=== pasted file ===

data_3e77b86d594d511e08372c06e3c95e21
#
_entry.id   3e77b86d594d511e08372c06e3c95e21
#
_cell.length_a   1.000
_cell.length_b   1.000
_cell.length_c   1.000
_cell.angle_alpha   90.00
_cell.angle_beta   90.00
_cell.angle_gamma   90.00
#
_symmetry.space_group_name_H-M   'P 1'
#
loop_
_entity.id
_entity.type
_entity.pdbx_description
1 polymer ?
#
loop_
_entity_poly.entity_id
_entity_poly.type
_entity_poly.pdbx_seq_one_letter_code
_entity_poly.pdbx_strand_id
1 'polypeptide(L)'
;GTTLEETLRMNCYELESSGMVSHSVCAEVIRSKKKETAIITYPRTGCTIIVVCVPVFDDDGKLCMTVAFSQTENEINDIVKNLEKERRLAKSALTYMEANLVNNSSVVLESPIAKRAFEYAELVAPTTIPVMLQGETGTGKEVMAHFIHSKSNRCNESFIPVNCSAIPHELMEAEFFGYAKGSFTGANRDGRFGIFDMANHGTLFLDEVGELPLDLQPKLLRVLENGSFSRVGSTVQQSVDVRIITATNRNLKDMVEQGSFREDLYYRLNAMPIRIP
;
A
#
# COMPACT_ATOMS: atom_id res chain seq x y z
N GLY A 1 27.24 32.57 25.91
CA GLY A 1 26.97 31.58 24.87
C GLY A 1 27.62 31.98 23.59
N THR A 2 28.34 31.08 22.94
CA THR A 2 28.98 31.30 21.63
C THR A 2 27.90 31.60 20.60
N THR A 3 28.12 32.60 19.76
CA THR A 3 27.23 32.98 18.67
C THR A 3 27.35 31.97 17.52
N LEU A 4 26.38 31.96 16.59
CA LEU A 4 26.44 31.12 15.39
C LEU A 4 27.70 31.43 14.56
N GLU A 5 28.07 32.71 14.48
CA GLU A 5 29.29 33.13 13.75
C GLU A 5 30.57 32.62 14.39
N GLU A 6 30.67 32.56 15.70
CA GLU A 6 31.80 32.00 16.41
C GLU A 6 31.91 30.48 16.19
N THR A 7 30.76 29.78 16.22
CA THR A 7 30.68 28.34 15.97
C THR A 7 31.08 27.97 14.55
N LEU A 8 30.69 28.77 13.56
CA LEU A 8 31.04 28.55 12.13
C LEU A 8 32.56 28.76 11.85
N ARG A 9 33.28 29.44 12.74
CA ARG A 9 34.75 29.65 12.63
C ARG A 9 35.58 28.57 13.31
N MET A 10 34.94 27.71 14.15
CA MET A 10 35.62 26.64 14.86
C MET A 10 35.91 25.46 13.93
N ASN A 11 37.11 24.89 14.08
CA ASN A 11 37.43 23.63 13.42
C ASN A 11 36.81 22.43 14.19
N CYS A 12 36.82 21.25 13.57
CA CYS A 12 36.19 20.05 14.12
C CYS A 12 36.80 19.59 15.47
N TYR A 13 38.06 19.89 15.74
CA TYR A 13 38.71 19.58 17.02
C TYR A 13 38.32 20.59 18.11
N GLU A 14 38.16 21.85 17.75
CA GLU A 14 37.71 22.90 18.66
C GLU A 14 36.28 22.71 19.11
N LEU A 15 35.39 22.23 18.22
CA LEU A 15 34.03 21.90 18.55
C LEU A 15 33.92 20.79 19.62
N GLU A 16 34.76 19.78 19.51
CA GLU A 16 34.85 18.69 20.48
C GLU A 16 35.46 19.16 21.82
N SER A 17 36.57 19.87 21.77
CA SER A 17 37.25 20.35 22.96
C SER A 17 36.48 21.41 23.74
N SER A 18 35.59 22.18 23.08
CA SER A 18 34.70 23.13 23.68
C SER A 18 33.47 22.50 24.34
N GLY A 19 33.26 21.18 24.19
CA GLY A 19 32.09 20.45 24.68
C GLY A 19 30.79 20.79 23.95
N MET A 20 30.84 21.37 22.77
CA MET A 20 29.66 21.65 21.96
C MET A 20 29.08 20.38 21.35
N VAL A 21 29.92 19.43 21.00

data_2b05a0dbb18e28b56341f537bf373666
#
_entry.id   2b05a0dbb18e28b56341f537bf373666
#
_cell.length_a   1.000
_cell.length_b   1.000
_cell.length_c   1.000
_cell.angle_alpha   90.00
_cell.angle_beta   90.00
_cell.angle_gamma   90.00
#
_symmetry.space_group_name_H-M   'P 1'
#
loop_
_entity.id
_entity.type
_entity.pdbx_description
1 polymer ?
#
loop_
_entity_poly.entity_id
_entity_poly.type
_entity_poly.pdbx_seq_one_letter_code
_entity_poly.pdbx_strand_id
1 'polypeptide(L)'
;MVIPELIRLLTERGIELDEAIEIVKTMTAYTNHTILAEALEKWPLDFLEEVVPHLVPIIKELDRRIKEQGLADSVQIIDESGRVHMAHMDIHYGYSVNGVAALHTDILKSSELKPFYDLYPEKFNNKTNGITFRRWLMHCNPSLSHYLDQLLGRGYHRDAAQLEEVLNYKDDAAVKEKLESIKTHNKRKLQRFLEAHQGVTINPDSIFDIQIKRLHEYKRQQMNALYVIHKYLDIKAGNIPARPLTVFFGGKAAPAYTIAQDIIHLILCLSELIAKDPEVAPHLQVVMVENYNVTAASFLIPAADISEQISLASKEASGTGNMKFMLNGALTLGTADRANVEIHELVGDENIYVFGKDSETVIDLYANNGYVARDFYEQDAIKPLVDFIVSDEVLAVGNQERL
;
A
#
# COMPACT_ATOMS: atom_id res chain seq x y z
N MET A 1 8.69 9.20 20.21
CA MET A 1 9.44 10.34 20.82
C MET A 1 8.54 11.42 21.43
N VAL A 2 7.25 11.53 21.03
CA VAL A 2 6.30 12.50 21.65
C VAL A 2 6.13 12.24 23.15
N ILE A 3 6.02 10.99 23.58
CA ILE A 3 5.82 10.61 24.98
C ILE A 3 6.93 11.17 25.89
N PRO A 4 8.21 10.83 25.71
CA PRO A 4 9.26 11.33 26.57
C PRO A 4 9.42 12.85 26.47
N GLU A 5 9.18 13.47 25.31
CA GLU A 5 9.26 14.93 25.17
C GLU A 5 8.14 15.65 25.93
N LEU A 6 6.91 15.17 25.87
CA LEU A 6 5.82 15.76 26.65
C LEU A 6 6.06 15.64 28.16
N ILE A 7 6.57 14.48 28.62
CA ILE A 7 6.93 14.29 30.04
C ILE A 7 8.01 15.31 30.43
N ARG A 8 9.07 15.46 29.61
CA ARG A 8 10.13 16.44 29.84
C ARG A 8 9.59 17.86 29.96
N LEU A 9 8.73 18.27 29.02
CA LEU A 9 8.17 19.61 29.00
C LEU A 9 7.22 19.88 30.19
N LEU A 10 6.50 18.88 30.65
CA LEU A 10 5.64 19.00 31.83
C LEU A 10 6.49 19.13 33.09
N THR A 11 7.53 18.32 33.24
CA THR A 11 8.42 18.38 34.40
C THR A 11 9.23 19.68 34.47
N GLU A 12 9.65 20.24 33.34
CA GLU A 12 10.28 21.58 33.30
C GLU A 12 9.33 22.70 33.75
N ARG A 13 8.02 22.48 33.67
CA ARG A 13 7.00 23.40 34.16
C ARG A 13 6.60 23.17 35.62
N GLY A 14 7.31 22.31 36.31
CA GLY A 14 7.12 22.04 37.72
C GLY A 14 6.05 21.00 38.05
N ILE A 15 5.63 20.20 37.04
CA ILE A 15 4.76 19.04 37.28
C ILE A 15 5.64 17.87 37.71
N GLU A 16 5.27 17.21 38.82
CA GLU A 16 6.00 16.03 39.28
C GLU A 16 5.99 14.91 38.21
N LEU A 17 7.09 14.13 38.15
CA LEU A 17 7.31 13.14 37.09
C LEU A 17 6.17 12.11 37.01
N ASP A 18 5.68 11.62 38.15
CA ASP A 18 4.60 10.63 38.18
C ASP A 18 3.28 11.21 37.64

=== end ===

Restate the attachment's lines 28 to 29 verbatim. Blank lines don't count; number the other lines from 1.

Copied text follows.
A
#